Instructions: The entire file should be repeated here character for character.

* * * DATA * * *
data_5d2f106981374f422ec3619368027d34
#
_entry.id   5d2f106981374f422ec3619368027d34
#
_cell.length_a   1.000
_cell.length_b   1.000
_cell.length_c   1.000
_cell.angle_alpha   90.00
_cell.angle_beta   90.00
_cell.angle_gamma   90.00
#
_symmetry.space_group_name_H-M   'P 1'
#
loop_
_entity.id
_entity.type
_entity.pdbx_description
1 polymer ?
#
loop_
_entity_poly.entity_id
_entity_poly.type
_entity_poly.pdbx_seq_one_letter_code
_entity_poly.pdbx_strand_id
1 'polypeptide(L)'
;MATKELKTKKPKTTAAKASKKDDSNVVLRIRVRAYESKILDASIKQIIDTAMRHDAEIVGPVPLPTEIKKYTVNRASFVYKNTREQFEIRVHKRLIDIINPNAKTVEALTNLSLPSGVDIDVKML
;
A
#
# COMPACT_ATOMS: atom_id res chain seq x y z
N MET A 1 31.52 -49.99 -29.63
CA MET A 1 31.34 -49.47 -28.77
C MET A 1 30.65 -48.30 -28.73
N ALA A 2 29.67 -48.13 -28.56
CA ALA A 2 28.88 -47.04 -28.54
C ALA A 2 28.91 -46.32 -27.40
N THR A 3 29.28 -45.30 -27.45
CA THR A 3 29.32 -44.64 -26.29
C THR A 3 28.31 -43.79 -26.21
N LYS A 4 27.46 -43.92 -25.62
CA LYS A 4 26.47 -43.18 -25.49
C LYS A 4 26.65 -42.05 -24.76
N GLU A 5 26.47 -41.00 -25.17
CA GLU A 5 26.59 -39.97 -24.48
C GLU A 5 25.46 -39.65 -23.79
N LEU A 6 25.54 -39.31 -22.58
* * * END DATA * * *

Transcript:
data_5d2f106981374f422ec3619368027d34
#
_entry.id   5d2f106981374f422ec3619368027d34
#
_cell.length_a   1.000
_cell.length_b   1.000
_cell.length_c   1.000
_cell.angle_alpha   90.00
_cell.angle_beta   90.00
_cell.angle_gamma   90.00
#
_symmetry.space_group_name_H-M   'P 1'
#
loop_
_entity.id
_entity.type
_entity.pdbx_description
1 polymer ?
#
loop_
_entity_poly.entity_id
_entity_poly.type
_entity_poly.pdbx_seq_one_letter_code
_entity_poly.pdbx_strand_id
1 'polypeptide(L)'
;MATKELKTKKPKTTAAKASKKDDSNVVLRIRVRAYESKILDASIKQIIDTAMRHDAEIVGPVPLPTEIKKYTVNRASFVYKNTREQFEIRVHKRLIDIINPNAKTVEALTNLSLPSGVDIDVKML
;
A
#
# COMPACT_ATOMS: atom_id res chain seq x y z
N MET A 1 31.52 -49.99 -29.63
CA MET A 1 31.34 -49.47 -28.77
C MET A 1 30.65 -48.30 -28.73
N ALA A 2 29.67 -48.13 -28.56
CA ALA A 2 28.88 -47.04 -28.54
C ALA A 2 28.91 -46.32 -27.40
N THR A 3 29.28 -45.30 -27.45
CA THR A 3 29.32 -44.64 -26.29
C THR A 3 28.31 -43.79 -26.21
N LYS A 4 27.46 -43.92 -25.62
CA LYS A 4 26.47 -43.18 -25.49
C LYS A 4 26.65 -42.05 -24.76
N GLU A 5 26.47 -41.00 -25.17
CA GLU A 5 26.59 -39.97 -24.48
C GLU A 5 25.46 -39.65 -23.79
N LEU A 6 25.54 -39.31 -22.58